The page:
Cycling Ko Sukorn

Don't miss the viewpoint

What we say: 3.5 stars

Looped by a fairly smooth network of sealed roads with no traffic save a few motorbiking locals and wandering cows, Ko Sukorn is best explored by bicycle.

Setting out from Haad Lo Yai, the main west coast beach, we turned down a side lane that cuts north to Cabana Resort. We didn’t feel like turning around after hitting a dead end at a rubber tree grove that blankets the rolling hills, instead taking a sharp right onto a dirt path that rambled under the lanky trees.

Time for a spin.

Time for a spin.

The path soon became a wider red-clay lane, turning at 90 degrees every 50 or so metres. Passing only a few cows and the white herons that like to hang around them, we came across no other people until an Australian traveller whizzed by when our side path caught up with the main cement lane.

Only sound was the leaves swaying in the breeze.

Only sound was the leaves swaying in the breeze.

Now pedaling along the far west coast, we passed the old Paradise Resort’s defunct bungalows overlooking an empty beach. From here the road cuts sharply uphill, steep enough that we had to walk the bike, before reaching the top of cliffs that mark the island’s far northwestern point. Since our last visit, a modern Thai-style pavilion had been constructed for enjoying the view in comfort.

Stopping to catch our breath.

Stopping to catch our breath.

But if we wanted comfort, we would have booked a private sidecar motorbike taxi to take us here. Adventure was what we sought. And so we climbed up a sort of sloped ramp to the top of a cliff that hangs over the inland side of the road. The loose, slippery slate and extreme heat made the climb somewhat difficult, but, oh yes, the view was worth it.

Photos don't do it justice.

Photos don’t do it justice.

From here, a downhill stretch of road shot us back southeast, leaving us refreshed after the sweat-inducing climb. We passed bushy mangroves as sea eagles hovered high above the bay. Locals stomped out into ankle-deep silt to tend their shallow-water fish traps. At some places, the view stretched all the way to the pier.

No speedboats in sight.

No speedboats in sight.

Before long we arrived in Baan Saimai, the island’s largest village. Some houses stand on stilts over a white-sand beach, longtail boats parked out front like Volkswagens. Others are clustered along the inland lanes. Usually made of wood and punctuated by bushy flowers and birdcages, most are attractive in their way.

Some look like they're made of candy.

Some look like they’re made of candy.

We passed shophouses filled with sheets of freshly tempered rubber awaiting transport to the mainland. Back in the early 1900s, the residents of Trang province were the first in Thailand to understand the potential value of the rubber tree, and today rubber remains a key part of the Southern Thai economy.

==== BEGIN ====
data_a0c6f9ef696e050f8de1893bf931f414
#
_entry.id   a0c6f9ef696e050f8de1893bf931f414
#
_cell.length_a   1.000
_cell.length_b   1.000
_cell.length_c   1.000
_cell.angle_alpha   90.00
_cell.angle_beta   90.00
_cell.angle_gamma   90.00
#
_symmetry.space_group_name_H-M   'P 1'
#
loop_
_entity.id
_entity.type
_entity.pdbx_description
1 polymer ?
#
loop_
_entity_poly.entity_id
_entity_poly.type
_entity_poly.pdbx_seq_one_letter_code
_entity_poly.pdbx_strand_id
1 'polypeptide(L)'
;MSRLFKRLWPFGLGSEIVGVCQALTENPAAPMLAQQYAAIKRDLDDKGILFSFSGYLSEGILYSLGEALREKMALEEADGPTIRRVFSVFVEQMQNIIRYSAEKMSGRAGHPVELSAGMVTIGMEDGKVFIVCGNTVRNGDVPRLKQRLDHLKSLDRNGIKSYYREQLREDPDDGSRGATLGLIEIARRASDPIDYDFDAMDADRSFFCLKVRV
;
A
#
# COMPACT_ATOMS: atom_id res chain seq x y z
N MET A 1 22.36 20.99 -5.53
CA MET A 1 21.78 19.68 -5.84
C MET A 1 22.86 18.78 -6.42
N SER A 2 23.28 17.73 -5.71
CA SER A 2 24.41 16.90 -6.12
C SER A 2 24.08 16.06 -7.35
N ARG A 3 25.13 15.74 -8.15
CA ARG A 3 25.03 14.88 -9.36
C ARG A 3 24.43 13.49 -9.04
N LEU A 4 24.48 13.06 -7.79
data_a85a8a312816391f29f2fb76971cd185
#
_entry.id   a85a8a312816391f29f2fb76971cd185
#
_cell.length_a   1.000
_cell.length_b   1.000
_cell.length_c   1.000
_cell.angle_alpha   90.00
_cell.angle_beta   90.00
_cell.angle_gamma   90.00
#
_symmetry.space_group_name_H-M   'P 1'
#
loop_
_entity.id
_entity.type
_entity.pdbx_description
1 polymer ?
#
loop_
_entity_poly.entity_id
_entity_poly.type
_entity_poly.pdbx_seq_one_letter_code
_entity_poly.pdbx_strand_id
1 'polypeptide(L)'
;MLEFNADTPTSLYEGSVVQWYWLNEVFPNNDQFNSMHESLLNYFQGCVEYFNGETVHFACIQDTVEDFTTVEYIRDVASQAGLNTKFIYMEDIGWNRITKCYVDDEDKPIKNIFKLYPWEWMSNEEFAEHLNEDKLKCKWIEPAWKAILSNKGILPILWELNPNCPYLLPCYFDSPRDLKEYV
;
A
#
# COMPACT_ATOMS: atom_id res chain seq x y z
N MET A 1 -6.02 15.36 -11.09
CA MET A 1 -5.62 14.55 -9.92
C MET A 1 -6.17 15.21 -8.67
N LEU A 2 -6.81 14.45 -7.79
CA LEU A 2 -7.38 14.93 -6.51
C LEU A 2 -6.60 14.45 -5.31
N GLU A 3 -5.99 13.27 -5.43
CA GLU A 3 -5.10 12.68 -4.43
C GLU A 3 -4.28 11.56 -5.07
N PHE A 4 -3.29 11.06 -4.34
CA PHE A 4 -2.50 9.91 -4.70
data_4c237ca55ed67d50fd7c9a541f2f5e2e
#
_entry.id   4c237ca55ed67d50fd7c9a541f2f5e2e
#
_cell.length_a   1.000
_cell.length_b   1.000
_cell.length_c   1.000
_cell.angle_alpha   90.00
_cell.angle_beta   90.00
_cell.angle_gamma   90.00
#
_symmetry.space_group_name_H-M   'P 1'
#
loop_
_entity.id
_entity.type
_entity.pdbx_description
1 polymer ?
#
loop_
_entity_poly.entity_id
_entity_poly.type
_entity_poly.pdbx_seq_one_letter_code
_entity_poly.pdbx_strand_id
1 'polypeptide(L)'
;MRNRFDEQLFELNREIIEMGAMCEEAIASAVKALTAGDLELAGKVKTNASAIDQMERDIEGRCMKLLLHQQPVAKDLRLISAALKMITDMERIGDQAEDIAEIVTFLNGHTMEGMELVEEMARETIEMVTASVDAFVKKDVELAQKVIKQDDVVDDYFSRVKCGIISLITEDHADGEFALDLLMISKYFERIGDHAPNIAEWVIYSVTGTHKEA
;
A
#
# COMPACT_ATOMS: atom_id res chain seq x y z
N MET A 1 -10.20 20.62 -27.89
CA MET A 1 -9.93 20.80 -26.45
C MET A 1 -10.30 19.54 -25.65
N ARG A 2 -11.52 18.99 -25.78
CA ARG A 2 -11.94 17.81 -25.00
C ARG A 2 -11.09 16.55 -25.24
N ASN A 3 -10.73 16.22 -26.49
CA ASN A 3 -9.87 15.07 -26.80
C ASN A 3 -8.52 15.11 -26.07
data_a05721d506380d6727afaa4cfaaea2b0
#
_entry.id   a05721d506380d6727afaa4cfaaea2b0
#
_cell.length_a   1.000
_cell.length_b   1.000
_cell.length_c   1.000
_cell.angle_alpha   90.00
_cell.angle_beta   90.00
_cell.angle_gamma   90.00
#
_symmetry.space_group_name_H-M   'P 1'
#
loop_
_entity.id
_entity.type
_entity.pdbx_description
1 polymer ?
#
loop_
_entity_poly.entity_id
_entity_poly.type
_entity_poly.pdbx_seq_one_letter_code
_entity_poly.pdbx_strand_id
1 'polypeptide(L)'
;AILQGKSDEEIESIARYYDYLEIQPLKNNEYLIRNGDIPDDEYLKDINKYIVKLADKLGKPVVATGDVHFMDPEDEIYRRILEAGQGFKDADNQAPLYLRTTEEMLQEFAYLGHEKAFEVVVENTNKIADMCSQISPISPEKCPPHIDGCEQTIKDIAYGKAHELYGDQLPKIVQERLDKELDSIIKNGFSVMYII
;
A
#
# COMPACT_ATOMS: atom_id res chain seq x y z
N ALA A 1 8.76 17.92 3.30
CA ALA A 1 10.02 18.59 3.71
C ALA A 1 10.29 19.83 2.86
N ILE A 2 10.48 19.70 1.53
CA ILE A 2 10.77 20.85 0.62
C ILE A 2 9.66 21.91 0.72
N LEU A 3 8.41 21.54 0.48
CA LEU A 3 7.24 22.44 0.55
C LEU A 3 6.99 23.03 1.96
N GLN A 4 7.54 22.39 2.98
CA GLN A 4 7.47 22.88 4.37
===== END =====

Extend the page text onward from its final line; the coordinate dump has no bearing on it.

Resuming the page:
Ready for the tyre factories.

Ready for the tire factories.

Rather than cover the entire island in rubber trees and buy necessities from the mainland, Ko Sukorn’s residents have taken a self-sustainable approach. Most of the island’s eastern reaches consist of rice fields, interspersed with grassy patches for the water buffalo and goats to graze on.

See why we call Sukorn

See why we call Sukorn “pastoral”?

Many residents in the far eastern village of Baan Laem focus mainly on fishing, and nearly all houses have gardens filled with herbs, vegetables and fruits. We passed some of Sukorn’s famously delicious watermelons set out on an unmanned roadside stand, for sale on a good-faith honesty system — something you hardly ever see in Thailand.

Always catching something.

Always catching something.

Turning back west from Baan Laem’s own pier, the road runs straight alongside vast dark-sand beaches. The water is too shallow for swimming right offshore, but nevertheless there’s something special about finding almost total solitude on a beach in Thailand’s Andaman Sea. Without a resort in sight, fields of windswept coconut trees stretched right up to the coast.

Taking a breather on the west coast.

Taking a breather on the west coast.

We feel that a bicycle is the optimal means of covering the ground while also soaking up the atmosphere, but you could also do this trip by motorbike. Either can be rented at Andaman, Yataa and Cabana resorts. It’s about a 17-kilometre trip around the island.

Last updated: 12th May, 2015

About the author:
Usually found exploring Bangkok's side streets or south Thailand's islands, David Luekens is an American freelance writer & photographer who finds everyday life in Asia to be extraordinary. You can follow his travails here.
Agoda logo
best price guarantee

Photo gallery

Photo for

Jump to a destination